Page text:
Green, Blue, Red LED, son los monitores que utilizan un sistema de retroiluminación en el que el blanco se forma a partir de los tres colores primarios, Verde, Azul, Rojo. De esta manera conseguimos un blanco mas puro y equilibrado que los otros sistemas de LED.
Normalmente el 99% de los monitores retroiluminados por LED lo son por luz blanca o azul, conocido como Blue LED.
Solo disponen del sistema RGB LED los monitores destinados a tareas gráficas criticas.
Para calibrar este tipo de monitores se recomienda el uso de dos calibradores, el idealmente el i1 Display PRO o en el caso de los monitores NEC Spectraview el SpectraSensor PRO específicamente calibrado para los monitores NEC.
En general el propio software del i1 Display PRO seria suficiente para la realización de una calibración precisa. Otra opción a considerar es el uso del software Basiccolor Display que proporciona mas opciones para la calibración. Antes de la adquisición de este software es recomendable probarlo con la demo que se facilita de 14 días.
White light can be formed by mixing differently colored lights; the most common method is to use red, green, and blue (RGB). Hence the method is called multi-color white LEDs (sometimes referred to as RGB LEDs). Because these need electronic circuits to control the blending and diffusion of different colors, and because the individual color LEDs typically have slightly different emission patterns (leading to variation of the color depending on direction) even if they are made as a single unit, these are seldom used to produce white lighting. Nevertheless, this method is particularly interesting in many uses because of the flexibility of mixing different colors, and, in principle, this mechanism also has higher quantum efficiency in producing white light.
There are several types of multi-color white LEDs: di-, tri-, and tetrachromatic white LEDs. Several key factors that play among these different methods, include color stability, color rendering capability, and luminous efficacy. Often, higher efficiency will mean lower color rendering, presenting a trade-off between the luminous efficiency and color rendering. For example, the dichromatic white LEDs have the best luminous efficacy (120 lm/W), but the lowest color rendering capability. However, although tetrachromatic white LEDs have excellent color rendering capability, they often have poor luminous efficiency. Trichromatic white LEDs are in between, having both good luminous efficacy (>70 lm/W) and fair color rendering capability.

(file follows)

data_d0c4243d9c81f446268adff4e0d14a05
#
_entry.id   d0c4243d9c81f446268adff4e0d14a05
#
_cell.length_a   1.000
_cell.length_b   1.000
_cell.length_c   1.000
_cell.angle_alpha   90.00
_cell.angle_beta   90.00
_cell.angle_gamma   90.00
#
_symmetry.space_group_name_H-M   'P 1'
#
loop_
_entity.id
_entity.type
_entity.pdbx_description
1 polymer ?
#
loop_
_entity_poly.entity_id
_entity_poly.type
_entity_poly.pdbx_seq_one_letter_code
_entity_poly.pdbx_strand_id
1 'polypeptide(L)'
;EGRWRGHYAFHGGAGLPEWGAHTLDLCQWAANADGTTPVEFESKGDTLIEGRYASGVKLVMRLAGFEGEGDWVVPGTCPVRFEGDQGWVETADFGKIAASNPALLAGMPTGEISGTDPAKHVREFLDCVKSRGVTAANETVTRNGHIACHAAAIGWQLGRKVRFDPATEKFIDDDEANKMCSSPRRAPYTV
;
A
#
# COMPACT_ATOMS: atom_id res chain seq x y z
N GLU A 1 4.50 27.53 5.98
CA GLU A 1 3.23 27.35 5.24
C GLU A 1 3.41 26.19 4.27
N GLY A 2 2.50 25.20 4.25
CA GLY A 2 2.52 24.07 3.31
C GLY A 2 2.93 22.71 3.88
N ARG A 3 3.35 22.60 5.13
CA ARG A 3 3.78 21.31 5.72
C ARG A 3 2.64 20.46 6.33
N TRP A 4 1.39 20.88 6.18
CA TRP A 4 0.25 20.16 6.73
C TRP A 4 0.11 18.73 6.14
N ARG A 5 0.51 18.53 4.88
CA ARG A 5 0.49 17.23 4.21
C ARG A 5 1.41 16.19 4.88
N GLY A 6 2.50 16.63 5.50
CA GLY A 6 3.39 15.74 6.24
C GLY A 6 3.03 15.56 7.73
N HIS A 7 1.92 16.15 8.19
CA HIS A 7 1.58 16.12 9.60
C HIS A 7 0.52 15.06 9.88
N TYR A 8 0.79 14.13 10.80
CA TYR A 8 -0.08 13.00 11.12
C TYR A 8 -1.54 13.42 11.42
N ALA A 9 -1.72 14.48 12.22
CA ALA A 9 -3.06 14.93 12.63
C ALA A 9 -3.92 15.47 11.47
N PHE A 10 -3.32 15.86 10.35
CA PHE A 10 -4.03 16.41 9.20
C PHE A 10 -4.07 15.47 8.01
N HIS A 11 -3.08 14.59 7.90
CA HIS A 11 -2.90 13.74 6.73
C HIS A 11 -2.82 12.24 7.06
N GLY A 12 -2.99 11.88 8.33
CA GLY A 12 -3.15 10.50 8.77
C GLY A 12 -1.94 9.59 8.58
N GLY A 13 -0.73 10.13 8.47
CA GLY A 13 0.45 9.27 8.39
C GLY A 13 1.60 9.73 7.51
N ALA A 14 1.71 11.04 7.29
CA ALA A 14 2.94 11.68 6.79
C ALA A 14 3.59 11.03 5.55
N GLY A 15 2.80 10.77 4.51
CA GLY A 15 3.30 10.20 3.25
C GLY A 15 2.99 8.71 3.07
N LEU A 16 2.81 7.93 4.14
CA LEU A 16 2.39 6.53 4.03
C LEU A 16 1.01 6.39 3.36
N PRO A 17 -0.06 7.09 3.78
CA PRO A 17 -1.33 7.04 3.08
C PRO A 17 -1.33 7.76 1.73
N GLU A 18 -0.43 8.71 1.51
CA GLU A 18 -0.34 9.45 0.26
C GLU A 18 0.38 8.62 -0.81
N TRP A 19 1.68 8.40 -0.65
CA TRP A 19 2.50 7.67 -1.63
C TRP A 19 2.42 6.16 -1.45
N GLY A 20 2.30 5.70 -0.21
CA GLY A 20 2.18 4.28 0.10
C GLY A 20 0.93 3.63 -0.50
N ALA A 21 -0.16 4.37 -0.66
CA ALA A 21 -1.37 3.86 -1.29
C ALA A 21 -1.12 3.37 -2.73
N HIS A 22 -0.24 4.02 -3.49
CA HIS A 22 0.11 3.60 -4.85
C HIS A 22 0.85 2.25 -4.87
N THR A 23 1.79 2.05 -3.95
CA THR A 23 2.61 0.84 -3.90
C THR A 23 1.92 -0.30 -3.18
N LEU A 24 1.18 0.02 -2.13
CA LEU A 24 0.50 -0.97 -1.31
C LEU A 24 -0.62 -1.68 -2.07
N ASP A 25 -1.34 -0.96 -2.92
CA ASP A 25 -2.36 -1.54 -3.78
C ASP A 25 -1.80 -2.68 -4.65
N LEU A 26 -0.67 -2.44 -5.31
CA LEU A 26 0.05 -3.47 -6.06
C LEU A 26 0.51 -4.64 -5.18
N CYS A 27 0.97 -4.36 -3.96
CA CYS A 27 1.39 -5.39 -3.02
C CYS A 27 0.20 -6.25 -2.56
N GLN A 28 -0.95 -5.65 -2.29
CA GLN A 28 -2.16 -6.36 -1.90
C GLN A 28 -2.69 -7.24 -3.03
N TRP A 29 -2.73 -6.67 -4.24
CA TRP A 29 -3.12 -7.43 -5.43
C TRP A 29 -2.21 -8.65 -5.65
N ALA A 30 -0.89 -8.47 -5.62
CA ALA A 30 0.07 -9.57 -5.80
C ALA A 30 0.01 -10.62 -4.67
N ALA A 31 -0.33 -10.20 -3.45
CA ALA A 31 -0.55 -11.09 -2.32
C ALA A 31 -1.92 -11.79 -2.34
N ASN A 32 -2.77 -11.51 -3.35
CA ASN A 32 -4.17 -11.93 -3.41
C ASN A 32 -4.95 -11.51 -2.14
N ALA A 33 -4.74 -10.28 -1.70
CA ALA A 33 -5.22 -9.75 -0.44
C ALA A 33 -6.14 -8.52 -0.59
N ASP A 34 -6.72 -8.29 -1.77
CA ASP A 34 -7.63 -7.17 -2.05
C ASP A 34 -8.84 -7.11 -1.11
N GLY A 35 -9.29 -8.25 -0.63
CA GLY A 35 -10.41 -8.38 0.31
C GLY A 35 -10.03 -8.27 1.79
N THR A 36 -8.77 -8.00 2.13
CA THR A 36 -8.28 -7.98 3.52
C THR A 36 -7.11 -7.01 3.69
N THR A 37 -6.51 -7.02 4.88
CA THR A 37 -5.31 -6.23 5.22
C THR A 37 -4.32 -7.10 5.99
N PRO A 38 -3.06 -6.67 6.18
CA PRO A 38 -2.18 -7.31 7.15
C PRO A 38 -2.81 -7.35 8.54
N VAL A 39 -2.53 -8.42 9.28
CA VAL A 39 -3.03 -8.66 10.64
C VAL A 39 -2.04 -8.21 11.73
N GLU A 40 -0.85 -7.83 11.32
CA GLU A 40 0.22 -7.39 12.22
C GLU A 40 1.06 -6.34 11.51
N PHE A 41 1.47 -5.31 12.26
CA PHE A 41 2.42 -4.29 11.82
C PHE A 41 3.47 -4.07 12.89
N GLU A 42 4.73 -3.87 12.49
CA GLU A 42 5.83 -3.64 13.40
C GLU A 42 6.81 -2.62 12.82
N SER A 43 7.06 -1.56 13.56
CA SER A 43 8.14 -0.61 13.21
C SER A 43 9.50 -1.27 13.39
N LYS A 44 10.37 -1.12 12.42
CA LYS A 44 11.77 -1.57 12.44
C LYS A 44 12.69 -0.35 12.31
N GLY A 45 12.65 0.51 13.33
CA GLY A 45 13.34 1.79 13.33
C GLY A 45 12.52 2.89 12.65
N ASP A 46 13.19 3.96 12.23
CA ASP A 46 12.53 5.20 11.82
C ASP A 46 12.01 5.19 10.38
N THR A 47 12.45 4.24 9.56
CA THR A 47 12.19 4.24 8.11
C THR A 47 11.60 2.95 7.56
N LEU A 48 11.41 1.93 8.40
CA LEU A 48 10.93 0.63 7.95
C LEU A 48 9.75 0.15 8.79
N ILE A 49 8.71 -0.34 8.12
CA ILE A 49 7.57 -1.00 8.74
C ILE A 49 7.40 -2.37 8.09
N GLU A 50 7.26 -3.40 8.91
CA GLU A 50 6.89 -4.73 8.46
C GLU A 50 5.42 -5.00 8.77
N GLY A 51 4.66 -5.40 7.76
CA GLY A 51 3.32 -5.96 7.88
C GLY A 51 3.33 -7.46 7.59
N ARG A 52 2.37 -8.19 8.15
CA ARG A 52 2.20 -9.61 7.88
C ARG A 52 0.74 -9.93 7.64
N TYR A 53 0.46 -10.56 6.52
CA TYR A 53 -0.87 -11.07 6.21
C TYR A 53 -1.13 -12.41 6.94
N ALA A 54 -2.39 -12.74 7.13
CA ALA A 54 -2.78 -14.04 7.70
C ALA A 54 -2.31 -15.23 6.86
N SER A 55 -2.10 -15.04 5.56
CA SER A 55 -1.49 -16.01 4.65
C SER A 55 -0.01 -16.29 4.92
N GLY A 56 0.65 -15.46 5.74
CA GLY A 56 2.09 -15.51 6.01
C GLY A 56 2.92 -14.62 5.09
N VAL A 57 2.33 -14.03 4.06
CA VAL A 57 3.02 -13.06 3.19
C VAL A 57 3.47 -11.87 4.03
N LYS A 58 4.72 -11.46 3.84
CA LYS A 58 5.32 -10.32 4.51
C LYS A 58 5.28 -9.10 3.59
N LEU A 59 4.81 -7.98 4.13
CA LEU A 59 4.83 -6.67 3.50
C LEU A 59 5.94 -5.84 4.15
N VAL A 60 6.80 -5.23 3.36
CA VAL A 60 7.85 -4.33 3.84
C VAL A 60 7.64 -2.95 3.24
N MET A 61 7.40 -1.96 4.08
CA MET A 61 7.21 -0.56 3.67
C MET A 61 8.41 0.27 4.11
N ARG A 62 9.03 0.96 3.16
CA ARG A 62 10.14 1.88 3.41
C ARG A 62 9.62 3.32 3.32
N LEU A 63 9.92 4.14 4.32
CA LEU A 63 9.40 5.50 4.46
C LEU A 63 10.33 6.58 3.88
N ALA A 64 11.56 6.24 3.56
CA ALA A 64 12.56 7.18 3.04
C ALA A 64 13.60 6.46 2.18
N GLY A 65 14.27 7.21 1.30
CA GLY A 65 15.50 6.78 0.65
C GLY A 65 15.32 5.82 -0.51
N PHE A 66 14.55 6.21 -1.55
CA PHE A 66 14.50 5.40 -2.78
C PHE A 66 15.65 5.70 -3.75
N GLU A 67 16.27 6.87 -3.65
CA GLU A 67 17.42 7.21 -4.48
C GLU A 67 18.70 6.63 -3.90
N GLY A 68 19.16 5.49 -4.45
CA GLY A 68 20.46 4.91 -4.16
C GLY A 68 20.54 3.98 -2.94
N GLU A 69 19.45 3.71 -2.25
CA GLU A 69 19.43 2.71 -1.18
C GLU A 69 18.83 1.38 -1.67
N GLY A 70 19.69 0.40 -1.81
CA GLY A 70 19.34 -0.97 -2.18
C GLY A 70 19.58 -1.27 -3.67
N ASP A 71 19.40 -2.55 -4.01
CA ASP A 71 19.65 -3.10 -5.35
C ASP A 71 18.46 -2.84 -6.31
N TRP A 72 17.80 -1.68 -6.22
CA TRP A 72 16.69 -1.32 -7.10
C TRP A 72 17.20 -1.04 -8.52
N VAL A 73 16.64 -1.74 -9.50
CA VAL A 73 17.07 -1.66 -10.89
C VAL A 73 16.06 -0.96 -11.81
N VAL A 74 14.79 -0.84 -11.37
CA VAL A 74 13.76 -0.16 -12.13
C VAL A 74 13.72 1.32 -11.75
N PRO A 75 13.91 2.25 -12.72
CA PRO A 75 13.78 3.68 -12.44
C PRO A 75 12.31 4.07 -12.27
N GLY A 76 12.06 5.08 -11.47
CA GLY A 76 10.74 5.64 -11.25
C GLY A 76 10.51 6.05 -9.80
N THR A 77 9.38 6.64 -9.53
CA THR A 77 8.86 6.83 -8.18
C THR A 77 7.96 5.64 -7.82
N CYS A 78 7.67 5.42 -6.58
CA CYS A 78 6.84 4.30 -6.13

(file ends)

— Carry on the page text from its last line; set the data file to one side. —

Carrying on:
One of the challenges is the development of more efficient green LEDs. The theoretical maximum for green LEDs is 683 lumens per watt but as of 2010 few green LEDs exceed even 100 lumens per watt. The blue and red LEDs get closer to their theoretical limits.
Multi-color LEDs offer not merely another means to form white light but a new means to form light of different colors. Most perceivable colors can be formed by mixing different amounts of three primary colors. This allows precise dynamic color control. As more effort is devoted to investigating this method, multi-color LEDs should have profound influence on the fundamental method that we use to produce and control light color. However, before this type of LED can play a role on the market, several technical problems must be solved. These include that this type of LED's emission power decays exponentially with rising temperature, resulting in a substantial change in color stability. Such problems inhibit and may preclude industrial use. Thus, many new package designs aimed at solving this problem have been proposed and their results are now being reproduced by researchers and scientists.
Correlated color temperature (CCT) dimming for LED technology is regarded as a difficult task, since binning, age and temperature drift effects of LEDs change the actual color value output. Feedback loop systems are used for example with color sensors, to actively monitor and control the color output of multiple color mixing LEDs.